Easter blessings from UCAN
There is no more important week in the year for Christians than this Holy Week. We call it Holy because of the mystery we celebrate - God's gift of His son who loves us to his death on Calvary and beyond.
Because of that love, we wish each other Happy Easter even when we know there is a lot of tragedy about it - Good Friday. As Christians, we know that what we see happening with and in Jesus goes to the heart of what we know from our own experience of life.
At the Second Vatican Council, the Christian lives we all lead were described as being shares in the Paschal Mystery. We have our share in the death and resurrection of Jesus every day. Our lives are part of the Paschal Mystery.
At UCAN, we work to describe that mystery in the unfolding tragedies and astonishing blessings of the people we seek out and report, feature and comment on.
While at times deeply distressing work, this effort of ours gets its coherence in the same way the death of Jesus did - because of the astonishing grace of a God who never gives up on life and love.
Because of that, we can wish you Happy Easter.
Fr. Michael Kelly SJ
Thousands rally in Bangladesh against attack on nuns
Muslim and Hindu groups join Christians in protest
Nuns form a human chain during Christian protests in Dhaka on Monday (photo by Rock Ronald Rozario)
- Rock Ronald Rozario, Dhaka and Antuni David, Rangpur
- July 22, 2014
Thousands of Christians protested across Bangladesh on Monday following an attack on nuns in the north of the country earlier this month.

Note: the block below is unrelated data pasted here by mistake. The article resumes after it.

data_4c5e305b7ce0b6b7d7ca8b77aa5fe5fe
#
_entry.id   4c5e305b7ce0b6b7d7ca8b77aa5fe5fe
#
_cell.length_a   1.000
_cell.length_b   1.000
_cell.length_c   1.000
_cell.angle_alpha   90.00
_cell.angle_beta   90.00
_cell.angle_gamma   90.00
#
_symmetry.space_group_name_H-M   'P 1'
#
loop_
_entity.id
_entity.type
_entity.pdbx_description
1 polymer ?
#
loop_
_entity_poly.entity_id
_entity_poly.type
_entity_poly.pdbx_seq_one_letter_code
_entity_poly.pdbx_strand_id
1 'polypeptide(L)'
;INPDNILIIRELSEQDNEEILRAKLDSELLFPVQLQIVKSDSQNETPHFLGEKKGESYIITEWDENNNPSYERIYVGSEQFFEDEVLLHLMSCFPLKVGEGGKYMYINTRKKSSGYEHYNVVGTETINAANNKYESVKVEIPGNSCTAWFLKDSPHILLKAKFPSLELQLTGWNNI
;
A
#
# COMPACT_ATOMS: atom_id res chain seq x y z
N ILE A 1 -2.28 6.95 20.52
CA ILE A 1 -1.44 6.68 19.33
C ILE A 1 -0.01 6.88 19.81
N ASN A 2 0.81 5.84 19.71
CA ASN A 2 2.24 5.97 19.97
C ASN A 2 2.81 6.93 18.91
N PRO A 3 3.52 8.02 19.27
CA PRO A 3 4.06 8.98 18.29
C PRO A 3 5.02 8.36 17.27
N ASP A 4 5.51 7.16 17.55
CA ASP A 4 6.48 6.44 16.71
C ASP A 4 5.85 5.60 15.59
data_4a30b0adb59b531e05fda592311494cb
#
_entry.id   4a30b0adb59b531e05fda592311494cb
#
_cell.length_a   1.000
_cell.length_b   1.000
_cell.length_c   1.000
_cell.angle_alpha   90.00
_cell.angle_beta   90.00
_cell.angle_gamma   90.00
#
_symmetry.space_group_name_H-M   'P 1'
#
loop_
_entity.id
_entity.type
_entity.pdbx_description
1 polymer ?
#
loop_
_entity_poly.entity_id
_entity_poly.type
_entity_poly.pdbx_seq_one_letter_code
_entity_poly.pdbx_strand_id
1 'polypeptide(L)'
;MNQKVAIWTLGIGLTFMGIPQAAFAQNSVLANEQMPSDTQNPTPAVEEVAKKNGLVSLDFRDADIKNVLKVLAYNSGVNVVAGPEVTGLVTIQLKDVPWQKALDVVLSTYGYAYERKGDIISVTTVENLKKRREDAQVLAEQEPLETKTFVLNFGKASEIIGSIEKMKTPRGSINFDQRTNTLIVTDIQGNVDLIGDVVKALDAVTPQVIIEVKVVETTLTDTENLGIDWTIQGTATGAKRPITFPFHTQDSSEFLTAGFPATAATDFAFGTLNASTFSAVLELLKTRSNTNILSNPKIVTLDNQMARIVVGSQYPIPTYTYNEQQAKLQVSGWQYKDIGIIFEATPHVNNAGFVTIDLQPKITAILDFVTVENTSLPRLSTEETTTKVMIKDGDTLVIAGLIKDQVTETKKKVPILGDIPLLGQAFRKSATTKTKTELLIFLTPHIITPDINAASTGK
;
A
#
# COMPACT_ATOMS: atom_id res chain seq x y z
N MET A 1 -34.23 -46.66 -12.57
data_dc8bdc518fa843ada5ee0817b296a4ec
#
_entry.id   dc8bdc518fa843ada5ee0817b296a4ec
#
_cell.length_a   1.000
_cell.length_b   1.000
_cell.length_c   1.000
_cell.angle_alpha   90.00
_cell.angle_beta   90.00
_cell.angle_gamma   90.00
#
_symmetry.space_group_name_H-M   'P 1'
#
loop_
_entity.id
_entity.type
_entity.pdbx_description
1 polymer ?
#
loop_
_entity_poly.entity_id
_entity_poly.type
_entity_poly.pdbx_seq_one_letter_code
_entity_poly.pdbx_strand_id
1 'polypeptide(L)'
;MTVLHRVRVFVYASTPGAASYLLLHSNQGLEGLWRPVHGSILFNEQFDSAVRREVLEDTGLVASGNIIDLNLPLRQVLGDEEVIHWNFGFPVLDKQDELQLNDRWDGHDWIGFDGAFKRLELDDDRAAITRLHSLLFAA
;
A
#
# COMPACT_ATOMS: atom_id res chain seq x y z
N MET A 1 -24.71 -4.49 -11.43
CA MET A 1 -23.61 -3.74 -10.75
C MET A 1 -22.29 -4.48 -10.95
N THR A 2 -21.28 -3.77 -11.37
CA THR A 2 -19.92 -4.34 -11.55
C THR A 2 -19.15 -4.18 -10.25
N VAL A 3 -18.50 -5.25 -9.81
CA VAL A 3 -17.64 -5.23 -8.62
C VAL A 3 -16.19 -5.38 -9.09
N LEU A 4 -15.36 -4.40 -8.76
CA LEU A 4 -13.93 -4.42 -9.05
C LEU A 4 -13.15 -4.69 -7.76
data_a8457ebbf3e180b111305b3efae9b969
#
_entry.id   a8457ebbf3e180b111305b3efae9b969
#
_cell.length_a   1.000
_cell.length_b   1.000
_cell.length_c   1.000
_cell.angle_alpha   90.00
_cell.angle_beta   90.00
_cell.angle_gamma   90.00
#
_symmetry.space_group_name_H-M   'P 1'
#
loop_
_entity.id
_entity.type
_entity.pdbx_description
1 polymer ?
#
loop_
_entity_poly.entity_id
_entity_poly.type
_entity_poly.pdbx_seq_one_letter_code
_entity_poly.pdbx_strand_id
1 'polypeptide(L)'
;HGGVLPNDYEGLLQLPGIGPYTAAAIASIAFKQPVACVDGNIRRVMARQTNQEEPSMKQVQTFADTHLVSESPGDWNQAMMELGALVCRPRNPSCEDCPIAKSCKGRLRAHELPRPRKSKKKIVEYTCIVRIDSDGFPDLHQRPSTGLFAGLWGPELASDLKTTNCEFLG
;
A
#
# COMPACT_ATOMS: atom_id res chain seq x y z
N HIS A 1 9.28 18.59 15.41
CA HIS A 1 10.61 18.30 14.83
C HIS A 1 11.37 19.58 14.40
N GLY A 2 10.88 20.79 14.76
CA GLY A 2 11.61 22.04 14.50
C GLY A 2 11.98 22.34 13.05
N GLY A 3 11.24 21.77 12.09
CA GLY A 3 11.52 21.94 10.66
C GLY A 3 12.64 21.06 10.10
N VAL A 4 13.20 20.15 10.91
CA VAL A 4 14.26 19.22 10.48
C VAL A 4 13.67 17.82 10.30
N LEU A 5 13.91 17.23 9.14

About 2,500 Christians were joined by Muslim and Hindu groups in Rangpur, where the attack took place. At least 50 men armed with knives and iron bars assaulted and injured two nuns on July 8.
“No way can we accept this heinous attack on these dedicated people,” Father Anthony Sen, secretary of the Justice and Peace Commission in the Catholic diocese of Dinajpur which covers Rangpur, said at the protest. "The culprits must be brought to book immediately and prosecuted in a fast-track court. The government must ensure that this kind of incident never takes place again and that the security of minorities should be guaranteed.”
There were also smaller rallies in other cities across the country including the capital Dhaka, where nuns held hands and lined major roads.
The assailants stole cash and valuables worth one million taka (US$12,821) during the Rangpur raid. Rabiul Alam, chief of Mithapukur police under Rangpur district, has confirmed that 10 people have since been arrested.
“In initial interrogations they said robbery was their only motive behind the attack, and we found that at least two of them are professional robbers with previous criminal records,” he said.
But many clergy called the raid a “planned terrorist attack” on the Church by Muslim land owners following what they say is a history of land grabbing and intimidation.
Christians and Muslims in the area contacted by ucanews.com said they blamed Asaduzzaman Saja Fakir, a Muslim who has been in a long running land dispute with the Church. He has links to the opposition Jatiya Party, which enjoys a strong following in Rangpur.
Local Catholics have accused Fakir of targeting priests and nuns who have resisted his alleged attempts to take back land that the court ordered him to hand over to the Church in 2010.
In another incident, more than 50 mostly tribal Catholics were injured when they were attacked by men linked to Fakir after erecting a boundary wall on disputed land, also in 2010. Both sides filed criminal cases against each other. The court later delivered an injunction notice to maintain the status quo on the land.
“These are all false allegations intended to malign me and my family,” Fakir said. “No one can prove that I have ever grabbed land. I purchase it legally.”
Fakir added that he would hold a press conference soon to defend himself against what he called “propaganda”.